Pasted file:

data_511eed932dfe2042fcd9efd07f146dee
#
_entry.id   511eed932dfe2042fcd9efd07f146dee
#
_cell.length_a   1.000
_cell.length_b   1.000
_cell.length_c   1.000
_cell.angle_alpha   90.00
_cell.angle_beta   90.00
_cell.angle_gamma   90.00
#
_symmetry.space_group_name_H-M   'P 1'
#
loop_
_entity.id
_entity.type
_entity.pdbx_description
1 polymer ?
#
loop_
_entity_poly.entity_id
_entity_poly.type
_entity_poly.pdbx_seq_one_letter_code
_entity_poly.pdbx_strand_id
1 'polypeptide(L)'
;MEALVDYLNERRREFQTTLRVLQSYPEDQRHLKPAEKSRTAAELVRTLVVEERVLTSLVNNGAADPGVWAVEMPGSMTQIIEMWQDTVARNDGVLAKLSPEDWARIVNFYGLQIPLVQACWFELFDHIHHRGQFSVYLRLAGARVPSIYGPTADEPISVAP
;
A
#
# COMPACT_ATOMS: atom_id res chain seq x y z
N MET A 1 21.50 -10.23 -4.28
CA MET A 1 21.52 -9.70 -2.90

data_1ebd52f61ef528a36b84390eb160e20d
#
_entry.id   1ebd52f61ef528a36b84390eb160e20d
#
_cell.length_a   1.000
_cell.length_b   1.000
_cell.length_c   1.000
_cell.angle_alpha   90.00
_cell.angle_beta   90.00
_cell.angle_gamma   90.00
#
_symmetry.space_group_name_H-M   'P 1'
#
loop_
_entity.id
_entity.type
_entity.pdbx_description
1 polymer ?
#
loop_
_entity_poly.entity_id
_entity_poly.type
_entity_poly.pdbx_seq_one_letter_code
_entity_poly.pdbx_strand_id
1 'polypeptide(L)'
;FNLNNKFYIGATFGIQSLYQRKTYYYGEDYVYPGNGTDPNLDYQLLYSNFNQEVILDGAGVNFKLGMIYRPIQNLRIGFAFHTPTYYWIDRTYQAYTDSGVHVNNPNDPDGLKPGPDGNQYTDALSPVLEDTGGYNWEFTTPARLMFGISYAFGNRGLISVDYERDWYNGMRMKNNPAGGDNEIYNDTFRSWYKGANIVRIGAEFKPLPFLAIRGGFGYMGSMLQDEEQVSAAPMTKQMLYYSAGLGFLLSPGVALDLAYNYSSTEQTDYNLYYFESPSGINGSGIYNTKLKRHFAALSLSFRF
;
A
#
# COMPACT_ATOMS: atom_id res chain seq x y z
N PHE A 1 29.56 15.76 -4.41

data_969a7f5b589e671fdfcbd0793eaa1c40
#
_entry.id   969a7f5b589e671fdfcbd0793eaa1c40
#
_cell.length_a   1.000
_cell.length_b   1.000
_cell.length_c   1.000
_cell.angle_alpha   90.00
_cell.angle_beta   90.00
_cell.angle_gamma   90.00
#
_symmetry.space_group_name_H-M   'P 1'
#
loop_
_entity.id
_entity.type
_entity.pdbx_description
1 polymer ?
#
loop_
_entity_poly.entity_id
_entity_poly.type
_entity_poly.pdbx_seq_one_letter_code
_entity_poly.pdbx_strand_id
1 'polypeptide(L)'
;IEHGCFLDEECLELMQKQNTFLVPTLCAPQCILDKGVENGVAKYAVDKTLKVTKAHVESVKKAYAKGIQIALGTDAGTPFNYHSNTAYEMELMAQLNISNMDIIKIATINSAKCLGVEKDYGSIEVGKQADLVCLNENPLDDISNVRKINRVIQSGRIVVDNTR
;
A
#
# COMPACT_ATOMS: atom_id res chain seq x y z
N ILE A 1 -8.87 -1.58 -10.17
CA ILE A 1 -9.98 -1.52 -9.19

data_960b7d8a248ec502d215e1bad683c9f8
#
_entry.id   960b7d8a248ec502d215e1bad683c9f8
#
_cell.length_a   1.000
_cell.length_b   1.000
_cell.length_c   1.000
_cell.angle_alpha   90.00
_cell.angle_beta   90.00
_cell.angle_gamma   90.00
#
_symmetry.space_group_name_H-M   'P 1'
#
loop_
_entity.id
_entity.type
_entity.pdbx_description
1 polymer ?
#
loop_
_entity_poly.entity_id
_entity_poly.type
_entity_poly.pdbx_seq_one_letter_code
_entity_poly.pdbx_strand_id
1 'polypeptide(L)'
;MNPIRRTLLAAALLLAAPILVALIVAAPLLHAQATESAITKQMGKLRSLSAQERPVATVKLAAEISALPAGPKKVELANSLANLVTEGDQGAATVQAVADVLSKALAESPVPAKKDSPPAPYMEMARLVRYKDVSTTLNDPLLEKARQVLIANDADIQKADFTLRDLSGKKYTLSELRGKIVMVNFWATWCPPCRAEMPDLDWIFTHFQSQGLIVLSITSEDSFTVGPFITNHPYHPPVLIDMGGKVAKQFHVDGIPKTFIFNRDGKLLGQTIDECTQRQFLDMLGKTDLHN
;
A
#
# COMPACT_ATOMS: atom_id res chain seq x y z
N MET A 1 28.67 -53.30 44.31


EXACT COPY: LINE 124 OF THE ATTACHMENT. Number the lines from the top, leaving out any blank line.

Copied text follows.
#